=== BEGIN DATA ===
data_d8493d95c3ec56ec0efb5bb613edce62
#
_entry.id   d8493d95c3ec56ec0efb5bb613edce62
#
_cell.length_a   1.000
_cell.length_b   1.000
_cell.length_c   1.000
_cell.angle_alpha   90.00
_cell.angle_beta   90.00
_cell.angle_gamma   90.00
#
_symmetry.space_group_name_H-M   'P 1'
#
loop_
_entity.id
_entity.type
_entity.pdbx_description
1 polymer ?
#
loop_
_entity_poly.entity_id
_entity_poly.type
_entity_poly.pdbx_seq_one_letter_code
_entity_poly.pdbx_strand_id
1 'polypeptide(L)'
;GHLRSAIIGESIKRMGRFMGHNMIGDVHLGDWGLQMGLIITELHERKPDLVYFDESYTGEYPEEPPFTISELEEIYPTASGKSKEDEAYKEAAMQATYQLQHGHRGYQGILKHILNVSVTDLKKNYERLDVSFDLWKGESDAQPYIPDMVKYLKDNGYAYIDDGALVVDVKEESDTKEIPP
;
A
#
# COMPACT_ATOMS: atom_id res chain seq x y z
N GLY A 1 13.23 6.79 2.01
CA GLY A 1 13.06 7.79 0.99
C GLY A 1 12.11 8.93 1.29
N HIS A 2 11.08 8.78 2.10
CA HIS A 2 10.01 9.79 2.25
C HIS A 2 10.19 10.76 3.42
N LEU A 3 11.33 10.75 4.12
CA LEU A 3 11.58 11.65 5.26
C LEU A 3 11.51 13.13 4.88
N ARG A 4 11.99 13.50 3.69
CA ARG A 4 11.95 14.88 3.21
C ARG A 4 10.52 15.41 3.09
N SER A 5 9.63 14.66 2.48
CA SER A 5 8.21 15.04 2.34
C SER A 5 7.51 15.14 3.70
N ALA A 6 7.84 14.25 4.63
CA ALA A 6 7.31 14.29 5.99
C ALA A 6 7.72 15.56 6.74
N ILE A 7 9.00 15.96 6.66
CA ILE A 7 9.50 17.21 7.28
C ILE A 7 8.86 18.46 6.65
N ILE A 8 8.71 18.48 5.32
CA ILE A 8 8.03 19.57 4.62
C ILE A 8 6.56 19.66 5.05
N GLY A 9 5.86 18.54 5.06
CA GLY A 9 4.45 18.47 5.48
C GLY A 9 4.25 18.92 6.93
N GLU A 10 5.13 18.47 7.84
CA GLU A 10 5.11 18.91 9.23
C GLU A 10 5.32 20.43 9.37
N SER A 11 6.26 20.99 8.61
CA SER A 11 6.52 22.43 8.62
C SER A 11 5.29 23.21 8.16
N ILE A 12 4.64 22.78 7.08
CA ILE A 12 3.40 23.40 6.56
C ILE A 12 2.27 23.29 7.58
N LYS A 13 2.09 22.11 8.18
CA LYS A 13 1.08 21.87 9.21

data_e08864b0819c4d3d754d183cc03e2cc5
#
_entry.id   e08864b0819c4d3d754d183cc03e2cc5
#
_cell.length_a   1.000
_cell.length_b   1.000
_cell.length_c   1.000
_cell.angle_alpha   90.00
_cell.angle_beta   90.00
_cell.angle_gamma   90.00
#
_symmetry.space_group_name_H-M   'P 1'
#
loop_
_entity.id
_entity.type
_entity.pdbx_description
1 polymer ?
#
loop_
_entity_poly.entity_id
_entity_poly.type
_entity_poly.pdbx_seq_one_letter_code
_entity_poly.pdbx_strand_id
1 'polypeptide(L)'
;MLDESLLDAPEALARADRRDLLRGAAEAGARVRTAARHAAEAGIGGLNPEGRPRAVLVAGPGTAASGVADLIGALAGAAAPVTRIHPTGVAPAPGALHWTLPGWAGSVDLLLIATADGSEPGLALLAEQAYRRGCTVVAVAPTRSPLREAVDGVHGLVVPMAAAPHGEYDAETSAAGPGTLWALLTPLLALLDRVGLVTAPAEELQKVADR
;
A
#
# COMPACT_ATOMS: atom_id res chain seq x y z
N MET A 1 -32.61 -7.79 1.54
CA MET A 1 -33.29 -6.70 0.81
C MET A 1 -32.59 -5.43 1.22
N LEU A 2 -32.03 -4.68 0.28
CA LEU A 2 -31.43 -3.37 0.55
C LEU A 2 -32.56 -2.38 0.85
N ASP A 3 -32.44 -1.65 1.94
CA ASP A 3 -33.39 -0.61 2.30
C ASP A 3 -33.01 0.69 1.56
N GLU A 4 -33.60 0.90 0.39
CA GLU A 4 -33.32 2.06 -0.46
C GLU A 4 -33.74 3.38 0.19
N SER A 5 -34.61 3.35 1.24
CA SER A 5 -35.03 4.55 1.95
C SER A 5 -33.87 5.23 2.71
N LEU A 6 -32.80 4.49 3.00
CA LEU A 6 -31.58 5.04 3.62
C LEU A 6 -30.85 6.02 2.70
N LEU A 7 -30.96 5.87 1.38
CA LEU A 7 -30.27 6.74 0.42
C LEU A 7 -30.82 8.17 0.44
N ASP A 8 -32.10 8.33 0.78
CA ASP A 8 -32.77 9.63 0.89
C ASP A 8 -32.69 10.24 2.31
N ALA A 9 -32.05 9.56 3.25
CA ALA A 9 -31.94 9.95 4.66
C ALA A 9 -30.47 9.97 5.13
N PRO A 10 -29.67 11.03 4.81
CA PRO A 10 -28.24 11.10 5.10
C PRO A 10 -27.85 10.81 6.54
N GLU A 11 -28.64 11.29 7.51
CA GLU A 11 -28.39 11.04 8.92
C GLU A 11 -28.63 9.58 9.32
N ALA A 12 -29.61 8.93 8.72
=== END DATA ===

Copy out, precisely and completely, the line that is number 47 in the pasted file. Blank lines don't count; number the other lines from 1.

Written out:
CA ALA A 6 7.31 14.29 5.99